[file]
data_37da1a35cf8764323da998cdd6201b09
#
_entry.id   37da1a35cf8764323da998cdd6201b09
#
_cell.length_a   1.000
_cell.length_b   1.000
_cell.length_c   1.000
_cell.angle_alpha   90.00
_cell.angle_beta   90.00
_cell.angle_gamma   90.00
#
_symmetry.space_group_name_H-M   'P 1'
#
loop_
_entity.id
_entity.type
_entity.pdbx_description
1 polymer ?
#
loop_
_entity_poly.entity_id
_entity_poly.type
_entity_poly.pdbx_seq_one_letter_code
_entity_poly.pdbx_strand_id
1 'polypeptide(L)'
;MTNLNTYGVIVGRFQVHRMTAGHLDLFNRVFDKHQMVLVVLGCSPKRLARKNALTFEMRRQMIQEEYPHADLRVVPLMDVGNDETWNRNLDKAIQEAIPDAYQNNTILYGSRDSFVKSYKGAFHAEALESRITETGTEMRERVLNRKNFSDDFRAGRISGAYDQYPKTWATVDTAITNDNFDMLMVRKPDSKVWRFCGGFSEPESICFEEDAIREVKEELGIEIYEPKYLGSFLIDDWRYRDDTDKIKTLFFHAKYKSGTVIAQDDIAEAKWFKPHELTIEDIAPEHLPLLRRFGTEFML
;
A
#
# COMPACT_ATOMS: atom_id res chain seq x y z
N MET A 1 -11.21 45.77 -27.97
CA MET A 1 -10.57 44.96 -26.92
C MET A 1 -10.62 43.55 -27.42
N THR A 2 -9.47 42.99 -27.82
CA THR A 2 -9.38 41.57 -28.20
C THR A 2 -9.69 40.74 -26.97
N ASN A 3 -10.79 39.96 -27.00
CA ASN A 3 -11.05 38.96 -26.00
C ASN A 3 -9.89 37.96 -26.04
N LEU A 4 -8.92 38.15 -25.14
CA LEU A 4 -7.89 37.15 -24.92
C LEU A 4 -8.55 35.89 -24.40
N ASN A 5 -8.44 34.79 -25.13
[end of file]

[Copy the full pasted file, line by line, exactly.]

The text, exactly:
data_37da1a35cf8764323da998cdd6201b09
#
_entry.id   37da1a35cf8764323da998cdd6201b09
#
_cell.length_a   1.000
_cell.length_b   1.000
_cell.length_c   1.000
_cell.angle_alpha   90.00
_cell.angle_beta   90.00
_cell.angle_gamma   90.00
#
_symmetry.space_group_name_H-M   'P 1'
#
loop_
_entity.id
_entity.type
_entity.pdbx_description
1 polymer ?
#
loop_
_entity_poly.entity_id
_entity_poly.type
_entity_poly.pdbx_seq_one_letter_code
_entity_poly.pdbx_strand_id
1 'polypeptide(L)'
;MTNLNTYGVIVGRFQVHRMTAGHLDLFNRVFDKHQMVLVVLGCSPKRLARKNALTFEMRRQMIQEEYPHADLRVVPLMDVGNDETWNRNLDKAIQEAIPDAYQNNTILYGSRDSFVKSYKGAFHAEALESRITETGTEMRERVLNRKNFSDDFRAGRISGAYDQYPKTWATVDTAITNDNFDMLMVRKPDSKVWRFCGGFSEPESICFEEDAIREVKEELGIEIYEPKYLGSFLIDDWRYRDDTDKIKTLFFHAKYKSGTVIAQDDIAEAKWFKPHELTIEDIAPEHLPLLRRFGTEFML
;
A
#
# COMPACT_ATOMS: atom_id res chain seq x y z
N MET A 1 -11.21 45.77 -27.97
CA MET A 1 -10.57 44.96 -26.92
C MET A 1 -10.62 43.55 -27.42
N THR A 2 -9.47 42.99 -27.82
CA THR A 2 -9.38 41.57 -28.20
C THR A 2 -9.69 40.74 -26.97
N ASN A 3 -10.79 39.96 -27.00
CA ASN A 3 -11.05 38.96 -26.00
C ASN A 3 -9.89 37.96 -26.04
N LEU A 4 -8.92 38.15 -25.14
CA LEU A 4 -7.89 37.15 -24.92
C LEU A 4 -8.55 35.89 -24.40
N ASN A 5 -8.44 34.79 -25.13